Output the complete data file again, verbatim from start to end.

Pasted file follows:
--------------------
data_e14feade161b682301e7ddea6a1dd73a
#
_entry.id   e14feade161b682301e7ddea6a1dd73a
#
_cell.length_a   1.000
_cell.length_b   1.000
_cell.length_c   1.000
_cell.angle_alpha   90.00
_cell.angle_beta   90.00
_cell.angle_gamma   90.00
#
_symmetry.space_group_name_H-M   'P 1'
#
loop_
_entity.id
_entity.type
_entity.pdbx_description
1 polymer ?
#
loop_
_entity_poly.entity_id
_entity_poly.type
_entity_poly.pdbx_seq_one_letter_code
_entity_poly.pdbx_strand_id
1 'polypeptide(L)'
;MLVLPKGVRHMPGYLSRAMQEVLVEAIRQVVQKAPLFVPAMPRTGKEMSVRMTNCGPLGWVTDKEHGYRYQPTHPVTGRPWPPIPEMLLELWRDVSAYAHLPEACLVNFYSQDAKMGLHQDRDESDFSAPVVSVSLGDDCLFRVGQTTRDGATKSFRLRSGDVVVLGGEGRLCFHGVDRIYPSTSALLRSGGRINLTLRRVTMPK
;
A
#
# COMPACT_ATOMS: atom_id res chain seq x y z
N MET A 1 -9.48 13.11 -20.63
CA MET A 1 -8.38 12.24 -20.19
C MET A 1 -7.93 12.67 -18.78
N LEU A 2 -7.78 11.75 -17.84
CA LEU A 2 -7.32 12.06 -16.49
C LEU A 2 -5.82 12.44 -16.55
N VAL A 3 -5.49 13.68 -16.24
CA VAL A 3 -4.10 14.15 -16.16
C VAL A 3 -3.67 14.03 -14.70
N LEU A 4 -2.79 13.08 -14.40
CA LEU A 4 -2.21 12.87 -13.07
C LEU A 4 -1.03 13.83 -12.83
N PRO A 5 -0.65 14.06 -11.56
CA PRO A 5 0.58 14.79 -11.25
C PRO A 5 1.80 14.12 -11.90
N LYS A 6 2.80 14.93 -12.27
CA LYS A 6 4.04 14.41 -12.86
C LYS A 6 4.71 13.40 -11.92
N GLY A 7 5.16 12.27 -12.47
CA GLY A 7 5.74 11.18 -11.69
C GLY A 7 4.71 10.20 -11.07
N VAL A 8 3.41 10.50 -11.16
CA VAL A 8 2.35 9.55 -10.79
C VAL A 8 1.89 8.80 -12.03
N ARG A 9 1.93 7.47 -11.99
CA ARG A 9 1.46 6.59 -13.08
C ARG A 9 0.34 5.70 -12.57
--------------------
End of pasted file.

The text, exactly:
data_e14feade161b682301e7ddea6a1dd73a
#
_entry.id   e14feade161b682301e7ddea6a1dd73a
#
_cell.length_a   1.000
_cell.length_b   1.000
_cell.length_c   1.000
_cell.angle_alpha   90.00
_cell.angle_beta   90.00
_cell.angle_gamma   90.00
#
_symmetry.space_group_name_H-M   'P 1'
#
loop_
_entity.id
_entity.type
_entity.pdbx_description
1 polymer ?
#
loop_
_entity_poly.entity_id
_entity_poly.type
_entity_poly.pdbx_seq_one_letter_code
_entity_poly.pdbx_strand_id
1 'polypeptide(L)'
;MLVLPKGVRHMPGYLSRAMQEVLVEAIRQVVQKAPLFVPAMPRTGKEMSVRMTNCGPLGWVTDKEHGYRYQPTHPVTGRPWPPIPEMLLELWRDVSAYAHLPEACLVNFYSQDAKMGLHQDRDESDFSAPVVSVSLGDDCLFRVGQTTRDGATKSFRLRSGDVVVLGGEGRLCFHGVDRIYPSTSALLRSGGRINLTLRRVTMPK
;
A
#
# COMPACT_ATOMS: atom_id res chain seq x y z
N MET A 1 -9.48 13.11 -20.63
CA MET A 1 -8.38 12.24 -20.19
C MET A 1 -7.93 12.67 -18.78
N LEU A 2 -7.78 11.75 -17.84
CA LEU A 2 -7.32 12.06 -16.49
C LEU A 2 -5.82 12.44 -16.55
N VAL A 3 -5.49 13.68 -16.24
CA VAL A 3 -4.10 14.15 -16.16
C VAL A 3 -3.67 14.03 -14.70
N LEU A 4 -2.79 13.08 -14.40
CA LEU A 4 -2.21 12.87 -13.07
C LEU A 4 -1.03 13.83 -12.83
N PRO A 5 -0.65 14.06 -11.56
CA PRO A 5 0.58 14.79 -11.25
C PRO A 5 1.80 14.12 -11.90
N LYS A 6 2.80 14.93 -12.27
CA LYS A 6 4.04 14.41 -12.86
C LYS A 6 4.71 13.40 -11.92
N GLY A 7 5.16 12.27 -12.47
CA GLY A 7 5.74 11.18 -11.69
C GLY A 7 4.71 10.20 -11.07
N VAL A 8 3.41 10.50 -11.16
CA VAL A 8 2.35 9.55 -10.79
C VAL A 8 1.89 8.80 -12.03
N ARG A 9 1.93 7.47 -11.99
CA ARG A 9 1.46 6.59 -13.08
C ARG A 9 0.34 5.70 -12.57